What is estate jewelry? Simply put, estate means previously owned. With respect to jewelry, the term references not only vintage or antique (older than one hundred years) designs but modern as well as contemporary creations. Estate jewelry is a very broad category that appeals to a wide variety of people. Rarity, craftsmanship, materials and condition affect its value.
Why is estate jewelry so popular? Many people appreciate the unique, one-of-a-kind styles displaying craftsmanship difficult to find today. The attention to detail related to finish, structure and texture is especially appreciated. The subtle faceting and cut of vintage and antique gemstones also draw admirers. Few manufactures still create new pieces of jewelry using the original designs and techniques commonly reflected in estate jewelry. One company inCincinnati,Ohio, Whitehouse Brothers produces die-struck, hand-engraved engagement rings and wedding bands honoring this dedication to quality.
Highly collectible for its historical context, estate jewelry connects us to the past. The untold stories of estate pieces capture the imagination. During the Christmas season at Weber jewelers, a father and son were in search of a locket. In our Estate case, a beautiful Art Nouveau locket featured a female figure whose gaze symbolized his mother’s unconditional love and support. We placed a picture of the young man opposite a message dear to them both. Sometimes the stories associated with estate jewelry are well known and carry provenance related to the former owner. The tremendously successful auction of Elizabeth Taylor’s jewelry collection attests to the value the famous actress added.
Great buys. Last but not least, estate jewelry offers great values. Compared to new jewelry composed of the same metals and precious stones, estate jewelry can be more affordable. The bargains are often irresistible.
Estate jewelry styles and trends vary according to the time of manufacture. Preferred materials, subject matter, form and function often reference specific periods. Jewelry from the 1930’s often favors strong geometric shapes. Pieces from the late 1940’s are usually of a gold variety be it white gold, yellow gold, green gold, pink gold or red gold, as platinum was reserved for the war effort and not available to the jewelry industry. Curves inspired by nature replaced straight lines, and form and functionality were equally important. Estate jewelry from the 1950’s reflects renewed opulence, bolder designs and larger scale gemstones. Going further back in history, we can reference the Georgian, Victorian, Art Nouveau, and Edwardian movements significant to estate jewelry collectors.
Georgian Jewelry (1714-1835)
This period spanned the lives of four kings, King George I, II, III, and IV. Gold and silver set with diamonds, sapphires and emeralds define the opulent designs of this era. Near the period’s end, jewelers began to incorporate semi-precious gemstones and geometric shapes to appeal to the post-revolution middle class seeking to separate its identity from the aristocracy.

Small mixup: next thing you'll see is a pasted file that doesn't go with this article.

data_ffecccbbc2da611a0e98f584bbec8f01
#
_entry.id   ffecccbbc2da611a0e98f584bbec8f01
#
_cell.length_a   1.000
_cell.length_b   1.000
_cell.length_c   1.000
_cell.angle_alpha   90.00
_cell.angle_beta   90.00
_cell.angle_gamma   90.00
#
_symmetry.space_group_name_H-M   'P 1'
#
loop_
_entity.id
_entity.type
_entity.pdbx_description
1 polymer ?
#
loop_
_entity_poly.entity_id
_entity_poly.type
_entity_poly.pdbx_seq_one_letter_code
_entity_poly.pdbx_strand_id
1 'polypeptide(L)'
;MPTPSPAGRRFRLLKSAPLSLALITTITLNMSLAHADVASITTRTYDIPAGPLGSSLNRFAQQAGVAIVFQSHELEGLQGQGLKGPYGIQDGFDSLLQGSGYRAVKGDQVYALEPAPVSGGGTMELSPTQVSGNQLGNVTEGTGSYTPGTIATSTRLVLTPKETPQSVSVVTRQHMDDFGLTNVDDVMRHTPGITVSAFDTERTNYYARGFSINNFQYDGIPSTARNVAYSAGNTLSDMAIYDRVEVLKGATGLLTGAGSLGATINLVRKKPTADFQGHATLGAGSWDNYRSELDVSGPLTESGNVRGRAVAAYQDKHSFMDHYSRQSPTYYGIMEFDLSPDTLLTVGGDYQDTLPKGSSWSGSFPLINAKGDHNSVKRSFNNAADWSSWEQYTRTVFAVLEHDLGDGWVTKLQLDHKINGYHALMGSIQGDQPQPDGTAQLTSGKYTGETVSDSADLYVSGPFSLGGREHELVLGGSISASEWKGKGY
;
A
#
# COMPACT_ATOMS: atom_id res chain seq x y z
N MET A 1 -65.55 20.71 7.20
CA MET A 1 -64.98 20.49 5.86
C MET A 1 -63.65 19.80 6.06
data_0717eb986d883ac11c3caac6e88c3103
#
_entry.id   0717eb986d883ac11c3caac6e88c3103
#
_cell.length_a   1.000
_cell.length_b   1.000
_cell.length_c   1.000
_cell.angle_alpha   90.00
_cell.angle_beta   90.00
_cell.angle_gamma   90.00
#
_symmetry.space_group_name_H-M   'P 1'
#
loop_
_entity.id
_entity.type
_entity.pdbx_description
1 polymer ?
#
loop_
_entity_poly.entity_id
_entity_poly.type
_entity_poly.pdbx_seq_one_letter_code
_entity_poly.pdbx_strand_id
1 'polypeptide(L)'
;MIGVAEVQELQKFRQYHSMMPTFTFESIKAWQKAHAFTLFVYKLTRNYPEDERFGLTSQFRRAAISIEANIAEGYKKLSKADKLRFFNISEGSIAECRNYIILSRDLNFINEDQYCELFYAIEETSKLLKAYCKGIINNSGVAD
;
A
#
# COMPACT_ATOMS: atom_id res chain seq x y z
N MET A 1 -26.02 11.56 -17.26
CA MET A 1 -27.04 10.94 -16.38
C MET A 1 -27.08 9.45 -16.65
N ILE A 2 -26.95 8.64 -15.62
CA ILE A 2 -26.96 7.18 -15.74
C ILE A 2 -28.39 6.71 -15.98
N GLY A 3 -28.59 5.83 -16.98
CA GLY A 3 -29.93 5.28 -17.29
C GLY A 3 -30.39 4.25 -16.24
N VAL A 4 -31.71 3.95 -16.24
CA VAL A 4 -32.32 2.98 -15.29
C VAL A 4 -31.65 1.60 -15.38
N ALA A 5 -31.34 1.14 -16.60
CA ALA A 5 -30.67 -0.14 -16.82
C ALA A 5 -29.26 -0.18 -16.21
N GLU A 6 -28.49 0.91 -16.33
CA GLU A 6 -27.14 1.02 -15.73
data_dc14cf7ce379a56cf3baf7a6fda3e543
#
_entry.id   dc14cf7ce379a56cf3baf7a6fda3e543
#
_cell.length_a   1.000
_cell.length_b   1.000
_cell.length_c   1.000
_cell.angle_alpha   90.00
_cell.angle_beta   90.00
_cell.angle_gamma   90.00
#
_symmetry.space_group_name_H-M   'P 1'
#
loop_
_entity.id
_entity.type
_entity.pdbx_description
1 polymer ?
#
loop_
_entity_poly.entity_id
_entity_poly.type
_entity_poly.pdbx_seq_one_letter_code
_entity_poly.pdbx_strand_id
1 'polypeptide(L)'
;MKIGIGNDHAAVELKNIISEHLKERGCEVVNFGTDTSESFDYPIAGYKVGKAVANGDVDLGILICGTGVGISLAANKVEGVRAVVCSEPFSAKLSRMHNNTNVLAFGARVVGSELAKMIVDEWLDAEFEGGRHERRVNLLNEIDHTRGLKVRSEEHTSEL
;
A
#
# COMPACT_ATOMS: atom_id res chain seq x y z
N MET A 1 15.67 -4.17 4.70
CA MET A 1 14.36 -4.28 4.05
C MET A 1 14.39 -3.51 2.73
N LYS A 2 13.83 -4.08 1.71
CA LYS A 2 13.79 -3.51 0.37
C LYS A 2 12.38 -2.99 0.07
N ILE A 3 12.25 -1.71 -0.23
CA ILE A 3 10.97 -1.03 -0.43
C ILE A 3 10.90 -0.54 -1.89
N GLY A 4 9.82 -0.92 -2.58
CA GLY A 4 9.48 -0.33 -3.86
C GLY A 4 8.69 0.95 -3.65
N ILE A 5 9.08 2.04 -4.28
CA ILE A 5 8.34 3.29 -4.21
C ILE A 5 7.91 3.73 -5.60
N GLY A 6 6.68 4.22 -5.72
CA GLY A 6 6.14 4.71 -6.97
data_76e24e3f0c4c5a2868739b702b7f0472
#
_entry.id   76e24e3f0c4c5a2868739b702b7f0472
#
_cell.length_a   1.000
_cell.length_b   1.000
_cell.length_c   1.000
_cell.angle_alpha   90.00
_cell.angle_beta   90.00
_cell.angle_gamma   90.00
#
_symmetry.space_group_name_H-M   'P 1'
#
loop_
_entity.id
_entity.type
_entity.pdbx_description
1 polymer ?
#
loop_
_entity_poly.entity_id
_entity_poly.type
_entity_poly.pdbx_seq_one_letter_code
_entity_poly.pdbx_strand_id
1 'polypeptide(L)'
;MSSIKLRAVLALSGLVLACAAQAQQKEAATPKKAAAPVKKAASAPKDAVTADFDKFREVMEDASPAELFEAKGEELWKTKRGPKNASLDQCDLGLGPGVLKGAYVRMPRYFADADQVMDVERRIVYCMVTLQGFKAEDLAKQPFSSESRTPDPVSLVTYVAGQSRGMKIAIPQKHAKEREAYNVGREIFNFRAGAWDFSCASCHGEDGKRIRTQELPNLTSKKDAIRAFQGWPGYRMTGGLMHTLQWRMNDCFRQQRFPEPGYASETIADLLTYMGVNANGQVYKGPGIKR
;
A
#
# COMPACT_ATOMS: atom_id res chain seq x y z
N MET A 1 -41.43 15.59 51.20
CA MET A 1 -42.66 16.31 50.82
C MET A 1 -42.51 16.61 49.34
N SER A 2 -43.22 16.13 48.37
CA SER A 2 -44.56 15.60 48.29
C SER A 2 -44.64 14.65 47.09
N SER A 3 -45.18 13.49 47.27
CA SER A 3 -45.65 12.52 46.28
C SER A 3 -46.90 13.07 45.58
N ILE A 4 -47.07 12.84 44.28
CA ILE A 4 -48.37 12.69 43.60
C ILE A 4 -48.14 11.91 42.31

Victorian Jewelry (1837-1901)
Jewelry made during this time was heavily influenced by the fashionable taste of QueenVictoria ofEngland. Amethysts, pearls and garnets set in gold were abundant. Black jewelry came about in the latter half of this period to reflect the Queen’s mourning over the death ofPrince Albert. Favoring bold designs on necklaces and brooches, jewelers also revived gothic and renaissance styles. Common themes include love, feminism, and death.
Art Nouveau Jewelry (1895-1910)
Art Nouveau jewelry was born as jewelers rebelled from the formulaic designs of the Victorian era and the growing enthusiasm for mass production introduced by the burgeoning industrial revolution. This period emphasized the value of handmade work and incorporated organic forms and materials like moonstones and enamels. Flora and fauna were important subject matter as well as insects. Likewise, metamorphosis was a theme often addressed.
Edwardian Jewelry (1900-1915)
Jewelry from the Edwardian period is characterized by masterful craftsmanship and the use of platinum, pearls and diamonds. Referred to inFrance as La Belle Époque, “the beautiful era”, styles from the Georgian era were reinvented with a more feminine twist. Platinum was not a popular metal in jewelry prior to this time, so most platinum estate jewelry can be traced to the Edwardian period or later.
At Weber Jewelers, our fastest growing and quickest turning product category is estate jewelry. Our expertise as gemologists and appraisers teamed with our trusted reputation make Webers an important estate jewelry destination whether selling or buying or both. Part of the fun of our estate jewelry department is in the hunt for a piece that speaks to you, regardless of where and when it was made. Gifted to a new generation, the heirloom continues to bring to life sentiments otherwise difficult to express. Wow, the power of jewelry!
Jacquelyn Ullmer, FGA
Possibly Related Posts:
- NEWS: “A welcome windfall,” Columbus Dispatch editorial
- National Chamber of Commerce Survey
- Fiscal Responsibility Leads to BWC Rebates for Ohio Employers
- New Hazardous Chemicals Guidelines
- Relay For Life of Centerville